"The shoot was extremely smooth with the exception of covid. Our initial shooting days had to be canceled which I felt was a blessing in disguise, even at the time because I desperately needed more time to write. When we rescheduled I was very nervous and unsure if we were going to be able to go ahead. We had to split the shoot across two weekends so I was quite anxious that we could go back into lockdown any moment or someone could get covid (despite the arrangements we made to avoid this). Luckily it all worked out."

Watch this short at Euregion Film Festival

March 5, Royal Theater Heerlen. March 1-6, online.

Tickets & more info.

Post-Production: Making Everyman as Perfect as can be

"As a professional editor I understand the importance of the editor/director relationship but I made an exception for this film and decided to edit it myself. The entire story is so much about being in my head that it made sense to push the buttons myself since I have the skills anyway. Especially with it still being lockdown. So instead I would send cuts to my producer and get his thoughts. These cuts then went back to our execs (who had provided the funding) and they each gave notes as well. The script actually changed quite a bit and I’m surprised how much I managed to re-edit, especially the “interview”, without having to do any pick-ups or re-recordings. The original intention and ideas of the script are still there, it just flows better."

"Sound was a funny one on this film because all the visuals were shot without sound. The interview was the only scene that we would need a sound recordist for. But I wanted a minimal crew for the interview, a kind of closed set situation. Doing something like this is quite a vulnerable situation to put yourself in and I wanted to retain that authenticity on screen. More
crew would mean I might put walls up and the camera would pick up on that. So I mic’d myself up and gave my producer instructions to listen and what to look out for. I previously spent some time working as a self shooter so was fairly confident I could get decent enough sound. I also had a professional sound designer lined up who I’d worked with before so we talked it through beforehand and I knew ADR was an option. Similarly for the music, I had worked with this composer before and he actually knew me from before I was Jack which I think added another layer to his soundscape. For both the music and the sound I don’t think we did many drafts at all, they just got it!"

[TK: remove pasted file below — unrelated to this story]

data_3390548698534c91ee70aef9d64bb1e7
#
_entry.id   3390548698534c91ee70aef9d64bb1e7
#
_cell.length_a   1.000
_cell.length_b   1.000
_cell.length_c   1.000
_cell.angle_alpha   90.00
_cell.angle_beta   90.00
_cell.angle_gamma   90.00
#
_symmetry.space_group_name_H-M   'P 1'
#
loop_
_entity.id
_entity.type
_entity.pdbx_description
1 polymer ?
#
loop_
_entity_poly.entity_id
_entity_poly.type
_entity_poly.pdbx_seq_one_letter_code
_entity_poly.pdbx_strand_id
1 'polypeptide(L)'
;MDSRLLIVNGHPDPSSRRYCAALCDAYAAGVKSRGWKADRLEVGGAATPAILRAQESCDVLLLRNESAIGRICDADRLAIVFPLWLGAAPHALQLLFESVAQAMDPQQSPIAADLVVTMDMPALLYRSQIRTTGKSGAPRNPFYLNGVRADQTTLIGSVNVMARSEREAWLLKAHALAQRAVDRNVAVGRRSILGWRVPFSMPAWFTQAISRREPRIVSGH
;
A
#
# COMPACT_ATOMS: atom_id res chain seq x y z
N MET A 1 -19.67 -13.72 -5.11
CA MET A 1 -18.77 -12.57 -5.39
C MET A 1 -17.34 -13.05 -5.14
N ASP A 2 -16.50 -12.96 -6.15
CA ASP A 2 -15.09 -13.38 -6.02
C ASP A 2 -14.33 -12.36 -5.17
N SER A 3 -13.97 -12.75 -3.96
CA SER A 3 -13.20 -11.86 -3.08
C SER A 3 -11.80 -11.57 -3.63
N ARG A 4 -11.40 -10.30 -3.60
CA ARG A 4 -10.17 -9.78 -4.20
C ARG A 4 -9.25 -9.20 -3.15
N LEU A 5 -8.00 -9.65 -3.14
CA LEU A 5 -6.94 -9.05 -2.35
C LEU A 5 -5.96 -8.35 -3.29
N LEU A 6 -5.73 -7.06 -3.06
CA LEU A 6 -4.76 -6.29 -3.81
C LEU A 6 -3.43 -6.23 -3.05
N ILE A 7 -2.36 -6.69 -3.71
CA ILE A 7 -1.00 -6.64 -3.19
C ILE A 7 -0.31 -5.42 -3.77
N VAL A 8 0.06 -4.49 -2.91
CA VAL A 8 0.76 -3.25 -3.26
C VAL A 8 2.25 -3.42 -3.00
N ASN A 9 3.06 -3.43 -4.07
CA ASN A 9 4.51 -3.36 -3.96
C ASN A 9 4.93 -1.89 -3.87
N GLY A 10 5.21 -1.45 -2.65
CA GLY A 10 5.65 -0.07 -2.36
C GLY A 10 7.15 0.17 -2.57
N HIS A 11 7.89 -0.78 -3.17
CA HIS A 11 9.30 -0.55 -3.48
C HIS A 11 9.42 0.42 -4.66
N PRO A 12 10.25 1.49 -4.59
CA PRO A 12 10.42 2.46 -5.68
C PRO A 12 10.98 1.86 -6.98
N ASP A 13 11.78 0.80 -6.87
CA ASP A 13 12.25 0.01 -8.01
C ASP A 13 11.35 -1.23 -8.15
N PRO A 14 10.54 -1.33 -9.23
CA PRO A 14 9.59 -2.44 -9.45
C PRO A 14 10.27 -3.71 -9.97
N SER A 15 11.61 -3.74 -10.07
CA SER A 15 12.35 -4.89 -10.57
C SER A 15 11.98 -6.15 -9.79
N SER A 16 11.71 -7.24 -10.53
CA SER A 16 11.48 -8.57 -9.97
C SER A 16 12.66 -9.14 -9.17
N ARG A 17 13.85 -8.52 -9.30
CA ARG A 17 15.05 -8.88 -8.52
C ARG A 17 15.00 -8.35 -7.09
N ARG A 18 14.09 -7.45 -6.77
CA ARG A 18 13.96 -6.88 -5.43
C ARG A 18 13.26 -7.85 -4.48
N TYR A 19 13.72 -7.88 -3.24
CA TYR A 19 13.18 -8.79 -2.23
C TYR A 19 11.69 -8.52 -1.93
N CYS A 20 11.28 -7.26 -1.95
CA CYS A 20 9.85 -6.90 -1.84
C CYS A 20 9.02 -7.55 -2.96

"I used to work in a post-production facility so I asked my friend who still works there as a colourist to grade the film. I’m lucky that my background as an editor makes the post-production process the most relaxed part of the process."

The Next Steps

"Festival wise we were very lucky that the Scottish Documentary Institute acts as distributor of the film. That means that we had very little to do with submitting to festivals and the best part of all is that we would only receive the acceptances and not the rejections. (Although of course when the festivals that I really wanted came around I did realise we had been rejected and that still stings.) The downsides of covid still continue for this film and we’ve had an amazing festival run but we’ve hardly been able to attend. We screened all over the world at major festivals like DOC NYC, Frameline, Bogota Short Film Festival, Interfilm Berlin etc. We won Best Short Film at the BAFTA qualifying SQIFF and we were shortlisted for a Grierson award so I really can’t complain."

Advise to the makers

"I always say keep going! This is my first fully funded film after more than 5 years of funding rejections. As painful as that was, it’s something I had to go through to learn. So keep developing yourself as an artist and your projects. And think out of the box!"

(c) All visual material is used with the filmmaker's permission.